Scott Bigelow | 910.521.6351 | email@example.com
University Communications and Marketing
Thursday, July 9, 2009
UNCP scientists peer into the black waters of the Lumber River
Over the years, odes to the Lumber River have been sung by poets, outdoorsmen and Native Americans before them.
Under the microscope
But it took a pair of scientists from The University of North Carolina at Pembroke to get a close look at one of the little known creatures lurking beneath the black water.
“Shrimp in the Lumber River?” said Andrew McMillan, a UNCP senior Environmental Science major “I’d never heard of it before.”
“I’ve never seen a one until we started this project,” said Dr. Patricia Sellers, an environmental science professor in UNCP’s Biology Department.
Two years ago, McMillan was taking the course “Freshwater Ecosystems and Watershed Management” from Dr. Sellers, when they hauled in their first freshwater shrimp, he said.
“Later, when she said she wanted to look into it a little further, I volunteered,” he said. “We didn’t know a lot about freshwater shrimp and wanted to learn more.”
Collecting trips on the river sounded like fun to an avid hunter and Eagle Scout from the Wakulla community of Robeson County.
When a scientific inquiry is launched, investigators never know what they’ll find until they start down the road, or river in this case. Finding the first shrimp was a start.
Andrew McMillan and Dr. Patricia Sellers work the river bank off Deep Branch Road
The first hauls produced not one shrimp but two separate species – Palae- monetes paludosus and Palae- monetes kadiakensis, both commonly known as grass shrimp (and sometimes referred to as glass shrimp). More secrets began to unfold.
McMillan sent lab photos to Dr. Horton Hobbs, a noted expert on freshwater shrimp at Wittenberg University. Dr. Hobbs verified the separate species.
“Dr. Hobbs noted that it was ‘certainly unusual’ to find the co-existence of two separate species,” Dr. Sellers said.
With little prior research to guide them, the project launched an inquiry into the frequency of this co-habitation of species.
“We did have access to surveys from 1980s by the (state) Department of Environment and Natural Resources’ Division of Water Quality that found one of these species,” Dr. Sellers said. “We have the state’s unpublished data on shrimp from their periodic benthic invertebrate monitoring.”
There were more surprises in store as the investigation moved forward, she said.
“This morning, we thought we found a new species, but we won’t know until it is verified,” Dr. Sellers said on March 16. “It is unlikely.”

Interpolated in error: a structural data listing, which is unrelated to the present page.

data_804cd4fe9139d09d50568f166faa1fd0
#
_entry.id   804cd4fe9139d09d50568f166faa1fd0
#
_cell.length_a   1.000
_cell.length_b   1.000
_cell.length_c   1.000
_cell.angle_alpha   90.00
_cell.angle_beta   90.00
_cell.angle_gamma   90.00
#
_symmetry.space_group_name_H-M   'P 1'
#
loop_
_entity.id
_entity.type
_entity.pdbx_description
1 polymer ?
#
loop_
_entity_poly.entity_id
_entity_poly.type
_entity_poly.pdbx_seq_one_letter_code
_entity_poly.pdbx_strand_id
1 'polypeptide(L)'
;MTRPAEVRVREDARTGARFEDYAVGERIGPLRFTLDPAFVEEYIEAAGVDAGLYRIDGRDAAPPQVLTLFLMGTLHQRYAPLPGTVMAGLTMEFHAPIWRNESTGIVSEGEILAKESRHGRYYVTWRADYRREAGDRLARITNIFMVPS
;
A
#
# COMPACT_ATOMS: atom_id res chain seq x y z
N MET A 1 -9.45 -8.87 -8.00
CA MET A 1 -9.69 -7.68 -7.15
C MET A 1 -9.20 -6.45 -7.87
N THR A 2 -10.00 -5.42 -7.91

Armed with a seine and sweep nets, McMillan and Dr. Sellers set out last winter to learn more about shrimp stocks, distribution and habitat at different locations on the river.
“We didn’t know where we would find them,” McMillan said. “We considered factors like salinity, water depth and current.
Every dip of the net teamed with life
“We found shrimp like low flows and calm water and grassy banks,” he said.
Back in the lab, McMillan photo- graphed and examined the shrimp which appear very similar to their much larger salt water cousins. Dr. Sellers said there is more to learn.
“When the state sweeps, they say that 10 or more shrimp is an abundant supply,” she said. “We’ve had difficulty at some sites and the water has been very high at times.”
Rivers and shrimp are relatively new to Dr. Sellers, who studied Canadian lakes for many years.
“I am more familiar with microbial life in water more than organisms the size of shrimp,” she said. “This project started with an idea in a classroom.”
Dr. Sellers and McMillan collected samples all semester, and they often found themselves up to their necks in the work.
“The water is cold,” McMillan said with a grin. “We went on the day it snowed in January.”
On a warm afternoon in March, the search took them to a location off the Deep Branch Road. The poets are right about the Lumber River; even in winter, its beauty is magical.
In waders, McMillan and Dr. Sellers searched in a grassy area along the bank with no luck at first. The tan grass teams with life - fish, crayfish, spiders, dragonfly larvae and tiny crustaceans wiggled and squirmed in their catch.
One the banks, they sorted the catch of the day
“These beds are interesting,” Dr. Sellers notes. “You get something from every group of organisms.”
They spilled the catch on the bank, and a crayfish headed off one way and a spider tried to crawl up McMillan’s hand. He was having fun.
“There’s a lot of cool stuff,” he said. “If you find the usual suspects, you usually find shrimp.
“I think I’ve got one,” McMillan said, as he sortied through mud and grass. “It’s like fishing; sometimes you get lucky.”
“Yea,” Dr. Sellers said. “They look almost silver and usually they jump.”
The total haul at the first site was five tiny shrimp that went back to the lab in the Oxendine Science Building for further examination under a microscope.
The project wass part of an independent study course and resulted in a poster presentation at the Undergraduate Research and Creativing Forum last spring.
McMillan graduated in May and aspires to continue his studies.
“I am applying to ecology grad schools in New Mexico and Arkansas,” he said. “If that doesn’t work out, I’d like to work with the forestry service.”
Until graduation, McMillan continued collecting and making poster presentations.
“I titled the project, ‘Shrimp in the Lumber River,’” he said. “I think that’s enough to surprise people.”
McMillan holds the prize, a tiny grass shrimp
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